NFL

Agreement Between NFL and the National Institute of Health Yields More Questions Than Answers

The NIH makes all funding and research decisions regarding CTE research.
December 23, 2015, 6:10pm

Back in November, I filed a Freedom of Information Act request with the National Institute of Health for all records regarding the NFL, concussions, and the Heads Up program, along with any Non-Disclosure Agreements (NDAs), publican rights, clauses, or agreements that require permission from the NFL before publishing. Essentially, I was chasing the very same story as Outside The Lines: could the NFL put limitations on their donations to the NIH?

Seteve Fainaru and Mark Fainaru-Wada of OTL reported that, yes, they can, and have. "The NFL, which spent years criticizing researchers who warned about the dangers of football-related head trauma, has backed out of one of the most ambitious studies yet on the relationship between football and brain disease, sources familiar with the project told Outside the Lines." However, the NFL flatly denied this, saying the NIH makes its own decisions.

Although parts of my FOIA request with the NIH are still being processed, I received the Memorandum of Understanding (MOU) between the Foundation for the National Institutes of Health (FNIH), a non-profit organization that essentially acts as a FOIA-proof intermediary between donors and researchers, and the National Institutes of Health Office of the Director for The Sports and Health Research Program, a really long title for the program bearing the NFL's logo which its donations created.

There's a lot of language in the MOU involving "mutual agreement" between the donors and NIH, but, as I read it, no direct language for the donors—in this case, the NFL—to influence research beyond any predetermined research plan. The only element the donor can directly influence are press releases regarding the research and its findings (not a small matter, but irrelevant to the OTL report). For all other matters, the donor must go through the FNIH (more on that later).

The MOU does state:

Reading that clause, it's clear the NFL is correct when it asserts that the NIH makes the funding decisions.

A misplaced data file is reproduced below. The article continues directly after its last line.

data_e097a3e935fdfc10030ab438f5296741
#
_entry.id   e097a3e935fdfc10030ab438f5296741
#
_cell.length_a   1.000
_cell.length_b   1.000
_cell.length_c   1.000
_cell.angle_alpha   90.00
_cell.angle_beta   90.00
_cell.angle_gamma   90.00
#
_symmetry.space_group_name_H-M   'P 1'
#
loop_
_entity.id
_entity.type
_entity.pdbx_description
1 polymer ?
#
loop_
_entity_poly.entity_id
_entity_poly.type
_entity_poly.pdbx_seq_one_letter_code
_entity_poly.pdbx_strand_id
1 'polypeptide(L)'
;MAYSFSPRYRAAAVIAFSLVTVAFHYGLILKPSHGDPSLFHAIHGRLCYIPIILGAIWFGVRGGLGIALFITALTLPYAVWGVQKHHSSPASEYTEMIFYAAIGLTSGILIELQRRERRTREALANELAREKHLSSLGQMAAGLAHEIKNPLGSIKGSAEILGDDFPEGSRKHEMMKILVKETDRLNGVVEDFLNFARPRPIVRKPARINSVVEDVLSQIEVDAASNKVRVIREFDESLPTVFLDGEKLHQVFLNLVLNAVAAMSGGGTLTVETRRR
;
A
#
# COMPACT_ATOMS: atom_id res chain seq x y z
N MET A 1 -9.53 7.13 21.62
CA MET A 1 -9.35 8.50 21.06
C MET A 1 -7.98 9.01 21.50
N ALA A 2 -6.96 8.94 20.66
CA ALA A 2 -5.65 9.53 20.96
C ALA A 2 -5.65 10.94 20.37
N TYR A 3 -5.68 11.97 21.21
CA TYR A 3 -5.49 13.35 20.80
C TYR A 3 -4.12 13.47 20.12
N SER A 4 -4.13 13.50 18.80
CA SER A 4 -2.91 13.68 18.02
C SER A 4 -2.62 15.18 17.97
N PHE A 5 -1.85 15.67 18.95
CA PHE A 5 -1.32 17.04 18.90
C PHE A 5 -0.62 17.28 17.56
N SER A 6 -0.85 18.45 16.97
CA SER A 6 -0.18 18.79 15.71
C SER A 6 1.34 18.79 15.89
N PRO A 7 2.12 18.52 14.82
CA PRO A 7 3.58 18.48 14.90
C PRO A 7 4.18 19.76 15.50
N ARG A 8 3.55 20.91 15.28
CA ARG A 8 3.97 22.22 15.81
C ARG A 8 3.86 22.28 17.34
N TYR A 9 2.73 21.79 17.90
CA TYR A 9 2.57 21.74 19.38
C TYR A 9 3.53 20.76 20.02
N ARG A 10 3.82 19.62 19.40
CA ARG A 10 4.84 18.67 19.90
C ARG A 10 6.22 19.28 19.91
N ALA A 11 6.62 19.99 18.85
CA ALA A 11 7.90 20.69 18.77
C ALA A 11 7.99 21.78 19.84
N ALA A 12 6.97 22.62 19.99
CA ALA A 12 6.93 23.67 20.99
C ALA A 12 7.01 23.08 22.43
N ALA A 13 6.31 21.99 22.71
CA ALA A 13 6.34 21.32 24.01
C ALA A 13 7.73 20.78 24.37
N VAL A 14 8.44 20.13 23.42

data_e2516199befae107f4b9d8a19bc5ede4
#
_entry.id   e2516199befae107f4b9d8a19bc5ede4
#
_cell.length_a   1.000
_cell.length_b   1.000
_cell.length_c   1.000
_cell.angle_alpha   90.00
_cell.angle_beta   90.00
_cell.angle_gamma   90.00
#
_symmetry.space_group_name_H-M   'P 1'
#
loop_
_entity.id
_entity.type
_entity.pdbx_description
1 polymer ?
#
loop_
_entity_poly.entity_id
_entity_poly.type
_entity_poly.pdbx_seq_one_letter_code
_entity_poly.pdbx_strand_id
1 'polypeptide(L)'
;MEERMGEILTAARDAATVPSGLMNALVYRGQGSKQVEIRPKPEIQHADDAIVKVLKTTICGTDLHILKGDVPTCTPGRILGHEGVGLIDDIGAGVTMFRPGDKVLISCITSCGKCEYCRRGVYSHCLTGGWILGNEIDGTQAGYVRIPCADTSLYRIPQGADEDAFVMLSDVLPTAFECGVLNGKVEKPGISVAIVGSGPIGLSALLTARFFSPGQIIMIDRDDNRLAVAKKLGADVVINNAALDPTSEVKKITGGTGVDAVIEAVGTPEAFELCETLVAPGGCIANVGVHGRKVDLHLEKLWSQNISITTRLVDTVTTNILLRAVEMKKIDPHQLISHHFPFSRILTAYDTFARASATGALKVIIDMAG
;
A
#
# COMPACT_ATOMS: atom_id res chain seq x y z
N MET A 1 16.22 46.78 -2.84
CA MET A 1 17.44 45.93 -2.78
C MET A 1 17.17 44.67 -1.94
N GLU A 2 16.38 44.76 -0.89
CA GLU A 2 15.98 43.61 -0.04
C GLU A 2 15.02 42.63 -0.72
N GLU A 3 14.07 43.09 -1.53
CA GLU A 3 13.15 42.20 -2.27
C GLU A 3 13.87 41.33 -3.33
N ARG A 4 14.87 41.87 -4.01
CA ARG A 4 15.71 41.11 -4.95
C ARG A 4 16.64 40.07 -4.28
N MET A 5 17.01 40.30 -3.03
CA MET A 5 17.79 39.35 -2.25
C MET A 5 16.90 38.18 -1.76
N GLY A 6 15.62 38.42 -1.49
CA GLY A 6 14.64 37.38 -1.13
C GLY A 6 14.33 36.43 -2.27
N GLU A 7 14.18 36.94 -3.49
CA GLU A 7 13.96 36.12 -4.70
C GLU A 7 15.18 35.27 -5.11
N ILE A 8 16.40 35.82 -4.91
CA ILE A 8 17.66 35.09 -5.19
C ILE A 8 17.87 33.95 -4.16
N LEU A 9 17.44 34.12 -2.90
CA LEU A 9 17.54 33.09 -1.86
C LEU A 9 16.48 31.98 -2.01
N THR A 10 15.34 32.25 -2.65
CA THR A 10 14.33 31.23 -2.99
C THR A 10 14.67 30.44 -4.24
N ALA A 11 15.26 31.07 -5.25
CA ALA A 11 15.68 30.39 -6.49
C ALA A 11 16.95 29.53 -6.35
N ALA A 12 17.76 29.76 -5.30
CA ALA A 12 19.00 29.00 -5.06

However, under the section regarding FNIH activities, the MOU reads:

Key parts: "FNIH is responsible for all interactions with the Donor(s) throughout the life of the Program...In addition, FNIH will use reasonable efforts to facilitate resolution of any Donor related issues that arise with respect to the applicable project."

This is incredibly vague—who knows what constitutes a "reasonable effort" or "resolution"—but does bring up an important possibility regarding OTL's report. This is pure speculation, but the MOU would allow for the NFL to express concern to the FNIH that their money would fund Dr. Robert Stern's research. At this point, it's entirely possible, from what we currently know, that the FNIH facilitated a "resolution" that involved the NIH funding Stern's research and the NFL funding other programs. After all, someone was always going to get funded by the NIH and others by the NFL. It's not entirely clear it matters to the NIH who funds what. (If my theory is correct, this would also raise the question of why the NFL would care so much which research program they actually funded if they were all going to get funded by someone regardless.)

The MOU does make one thing clear: all the relevant communications go between the FNIH and the NFL. Unfortunately, the FNIH is a non-profit organization, not a government entity, and therefore not subject to the Freedom of Information Act.